Unearthing A Mosquitoes-And-Malaria Mystery At Burying Hill Beach

As beach season barrels down upon us, alert “06880” reader Rob Schmidt asked a question that has vexed him since the 1950s:

All along the salt marshes at Burying Hill and Sherwood Island, a perfectly laid out grid of small canals is apparent at high tide. I’m guessing they where dug in the 1930s by the WPA or some conservation group. I have not seen them maintained for 60 years, and have never figured out their purpose except drainage of some sort. Do you know the history behind them?

An aerial view of the

An aerial view of the “canals” (faintly seen above the inlet; click or hover over photo to enlarge). The inlet running from Long Island Sound separates Burying Hill Beach (right) from Sherwood Island State Park (left).

I not only did not know the answer; I’d never even thought about them. Although our junior high posse played there back in the day, I’d always thought they were natural.

But I knew who would have the answer. I contacted an engineer friend I grew up with. He has an encyclopedic knowledge of all things related to Green’s Farms (and a desire for anonymity).

He replied almost instantly:

I’ve seen these since I was a kid in the Burying Hill and New Creek Road area. I’ve also seen extensive evidence of this in Branford and Guilford.

My understanding is that these are hand-dug “mosquito ditches.” The idea was to better drain low-lying salt marshes where mosquito larvae thrived due to stagnant pools.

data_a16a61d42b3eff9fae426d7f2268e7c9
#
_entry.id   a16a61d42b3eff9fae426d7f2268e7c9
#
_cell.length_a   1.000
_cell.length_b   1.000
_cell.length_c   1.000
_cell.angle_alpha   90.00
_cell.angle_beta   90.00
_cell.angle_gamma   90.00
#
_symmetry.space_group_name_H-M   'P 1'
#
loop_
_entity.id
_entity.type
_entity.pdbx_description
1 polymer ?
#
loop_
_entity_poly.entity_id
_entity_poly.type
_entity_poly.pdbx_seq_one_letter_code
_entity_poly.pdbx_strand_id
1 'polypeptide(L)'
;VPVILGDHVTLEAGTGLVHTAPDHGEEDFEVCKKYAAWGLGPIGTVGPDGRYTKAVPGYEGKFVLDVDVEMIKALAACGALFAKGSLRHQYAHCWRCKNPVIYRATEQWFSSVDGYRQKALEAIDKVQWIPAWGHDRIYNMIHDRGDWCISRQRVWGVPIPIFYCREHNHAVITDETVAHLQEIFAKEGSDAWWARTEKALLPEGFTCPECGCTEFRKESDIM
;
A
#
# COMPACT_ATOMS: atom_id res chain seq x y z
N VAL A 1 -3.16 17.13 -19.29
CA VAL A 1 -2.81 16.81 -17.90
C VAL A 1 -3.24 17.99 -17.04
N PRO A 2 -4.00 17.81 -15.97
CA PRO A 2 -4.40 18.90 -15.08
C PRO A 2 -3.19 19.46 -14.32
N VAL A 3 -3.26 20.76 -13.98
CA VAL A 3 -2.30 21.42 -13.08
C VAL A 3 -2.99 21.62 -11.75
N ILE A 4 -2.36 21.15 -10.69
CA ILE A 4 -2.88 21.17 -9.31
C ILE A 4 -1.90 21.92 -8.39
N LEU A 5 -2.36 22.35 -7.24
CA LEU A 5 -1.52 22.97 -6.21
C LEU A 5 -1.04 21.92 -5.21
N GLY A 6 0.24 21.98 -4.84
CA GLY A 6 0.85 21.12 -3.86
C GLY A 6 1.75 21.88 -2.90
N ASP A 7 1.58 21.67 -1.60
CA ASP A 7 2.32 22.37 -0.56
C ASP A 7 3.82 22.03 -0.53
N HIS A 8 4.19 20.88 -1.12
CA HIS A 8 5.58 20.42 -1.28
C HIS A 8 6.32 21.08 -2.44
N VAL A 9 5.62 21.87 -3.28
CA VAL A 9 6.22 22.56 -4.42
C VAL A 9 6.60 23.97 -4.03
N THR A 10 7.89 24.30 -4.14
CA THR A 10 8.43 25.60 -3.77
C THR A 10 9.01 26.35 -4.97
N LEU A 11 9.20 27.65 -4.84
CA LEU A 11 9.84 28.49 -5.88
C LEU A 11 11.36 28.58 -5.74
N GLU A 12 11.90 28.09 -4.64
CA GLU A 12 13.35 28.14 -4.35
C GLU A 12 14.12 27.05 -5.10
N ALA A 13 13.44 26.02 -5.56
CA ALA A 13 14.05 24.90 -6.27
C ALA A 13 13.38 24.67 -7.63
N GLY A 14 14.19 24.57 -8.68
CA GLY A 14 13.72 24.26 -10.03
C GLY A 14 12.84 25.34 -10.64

They were started after the Civil War, when there was a serious malaria outbreak. Long after malaria was controlled we continued the practice because mosquitoes were a nuisance. The practice continued slowly to 1900, but blossomed in the 1930s. It became a WPA effort in the Depression. By 1940 virtually all of Connecticut’s coastal salt marshes were ditched for mosquito control.

Hand-digging ditches during the Great Depression.

Hand-digging ditches during the Great Depression.

In 1970, when we became much more environmentally aware, we figured out that the practice caused more harm than good. In 1985 the DEP stopped the practice altogether. When feasible they seek to fill in these ditches and let the natural flooding process take place.

Nowadays the Connecticut DEEP encourages the development of a minnow population that feeds on mosquito larvae to control mosquito populations.

The next time you’re at Burying Hill or Sherwood Island — or Branford or Guilford — think about the hand-dug “mosquito ditches.”

Be thankful you didn’t live during the 1800s, when mosquitoes were a nuisance.

And malaria was deadly.

12 responses to “Unearthing A Mosquitoes-And-Malaria Mystery At Burying Hill Beach

  1. Craig Clark

    There are the same ditches at Old Mill. I was also told that the ditches allowed water to drain so the local farmers could get in and harvest the salt hay they took from these areas.

  2. I love the background you provide to all things Westport. But malaria is still deadly, see https://www.malarianomore.org/ just not here in the U.S. where it has been eradicated and there is decent medical care. When I developed malaria after a trip to Nigeria. the doctors had a field day bringing in residents and students to observe me.